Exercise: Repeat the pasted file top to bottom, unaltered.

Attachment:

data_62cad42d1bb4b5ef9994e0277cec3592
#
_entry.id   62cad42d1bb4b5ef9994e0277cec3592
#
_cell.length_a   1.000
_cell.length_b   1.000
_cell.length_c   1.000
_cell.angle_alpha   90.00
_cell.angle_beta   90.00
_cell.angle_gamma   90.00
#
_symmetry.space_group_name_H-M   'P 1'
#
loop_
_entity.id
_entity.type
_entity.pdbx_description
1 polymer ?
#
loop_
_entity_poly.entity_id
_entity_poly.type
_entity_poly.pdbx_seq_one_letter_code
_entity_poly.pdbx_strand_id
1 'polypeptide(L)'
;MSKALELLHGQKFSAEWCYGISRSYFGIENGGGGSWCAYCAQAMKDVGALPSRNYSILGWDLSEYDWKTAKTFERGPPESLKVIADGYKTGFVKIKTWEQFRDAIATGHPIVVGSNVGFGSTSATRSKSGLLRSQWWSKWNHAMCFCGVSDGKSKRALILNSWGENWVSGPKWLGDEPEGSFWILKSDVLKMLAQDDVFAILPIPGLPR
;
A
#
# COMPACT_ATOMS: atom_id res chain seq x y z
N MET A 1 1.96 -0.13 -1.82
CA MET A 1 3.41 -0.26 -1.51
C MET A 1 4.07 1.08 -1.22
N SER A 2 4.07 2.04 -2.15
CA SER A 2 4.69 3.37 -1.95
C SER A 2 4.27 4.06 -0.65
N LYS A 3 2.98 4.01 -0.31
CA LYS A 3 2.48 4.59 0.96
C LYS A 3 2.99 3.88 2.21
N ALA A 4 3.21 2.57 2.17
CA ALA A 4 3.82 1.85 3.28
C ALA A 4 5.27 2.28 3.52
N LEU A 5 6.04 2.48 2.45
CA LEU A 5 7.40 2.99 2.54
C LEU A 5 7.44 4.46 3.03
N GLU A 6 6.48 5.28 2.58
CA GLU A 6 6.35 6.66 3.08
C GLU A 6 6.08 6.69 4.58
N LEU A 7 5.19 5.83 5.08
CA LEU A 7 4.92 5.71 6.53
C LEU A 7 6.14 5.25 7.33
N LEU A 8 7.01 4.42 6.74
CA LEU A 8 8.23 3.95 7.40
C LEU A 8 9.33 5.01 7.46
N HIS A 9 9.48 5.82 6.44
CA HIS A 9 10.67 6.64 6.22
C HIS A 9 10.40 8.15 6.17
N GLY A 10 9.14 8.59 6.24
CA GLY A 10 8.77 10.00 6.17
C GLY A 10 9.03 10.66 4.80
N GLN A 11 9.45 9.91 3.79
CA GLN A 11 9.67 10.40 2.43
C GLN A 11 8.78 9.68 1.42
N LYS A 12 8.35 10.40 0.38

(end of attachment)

data_62cad42d1bb4b5ef9994e0277cec3592
#
_entry.id   62cad42d1bb4b5ef9994e0277cec3592
#
_cell.length_a   1.000
_cell.length_b   1.000
_cell.length_c   1.000
_cell.angle_alpha   90.00
_cell.angle_beta   90.00
_cell.angle_gamma   90.00
#
_symmetry.space_group_name_H-M   'P 1'
#
loop_
_entity.id
_entity.type
_entity.pdbx_description
1 polymer ?
#
loop_
_entity_poly.entity_id
_entity_poly.type
_entity_poly.pdbx_seq_one_letter_code
_entity_poly.pdbx_strand_id
1 'polypeptide(L)'
;MSKALELLHGQKFSAEWCYGISRSYFGIENGGGGSWCAYCAQAMKDVGALPSRNYSILGWDLSEYDWKTAKTFERGPPESLKVIADGYKTGFVKIKTWEQFRDAIATGHPIVVGSNVGFGSTSATRSKSGLLRSQWWSKWNHAMCFCGVSDGKSKRALILNSWGENWVSGPKWLGDEPEGSFWILKSDVLKMLAQDDVFAILPIPGLPR
;
A
#
# COMPACT_ATOMS: atom_id res chain seq x y z
N MET A 1 1.96 -0.13 -1.82
CA MET A 1 3.41 -0.26 -1.51
C MET A 1 4.07 1.08 -1.22
N SER A 2 4.07 2.04 -2.15
CA SER A 2 4.69 3.37 -1.95
C SER A 2 4.27 4.06 -0.65
N LYS A 3 2.98 4.01 -0.31
CA LYS A 3 2.48 4.59 0.96
C LYS A 3 2.99 3.88 2.21
N ALA A 4 3.21 2.57 2.17
CA ALA A 4 3.82 1.85 3.28
C ALA A 4 5.27 2.28 3.52
N LEU A 5 6.04 2.48 2.45
CA LEU A 5 7.40 2.99 2.54
C LEU A 5 7.44 4.46 3.03
N GLU A 6 6.48 5.28 2.58
CA GLU A 6 6.35 6.66 3.08
C GLU A 6 6.08 6.69 4.58
N LEU A 7 5.19 5.83 5.08
CA LEU A 7 4.92 5.71 6.53
C LEU A 7 6.14 5.25 7.33
N LEU A 8 7.01 4.42 6.74
CA LEU A 8 8.23 3.95 7.40
C LEU A 8 9.33 5.01 7.46
N HIS A 9 9.48 5.82 6.44
CA HIS A 9 10.67 6.64 6.22
C HIS A 9 10.40 8.15 6.17
N GLY A 10 9.14 8.59 6.24
CA GLY A 10 8.77 10.00 6.17
C GLY A 10 9.03 10.66 4.80
N GLN A 11 9.45 9.91 3.79
CA GLN A 11 9.67 10.40 2.43
C GLN A 11 8.78 9.68 1.42
N LYS A 12 8.35 10.40 0.38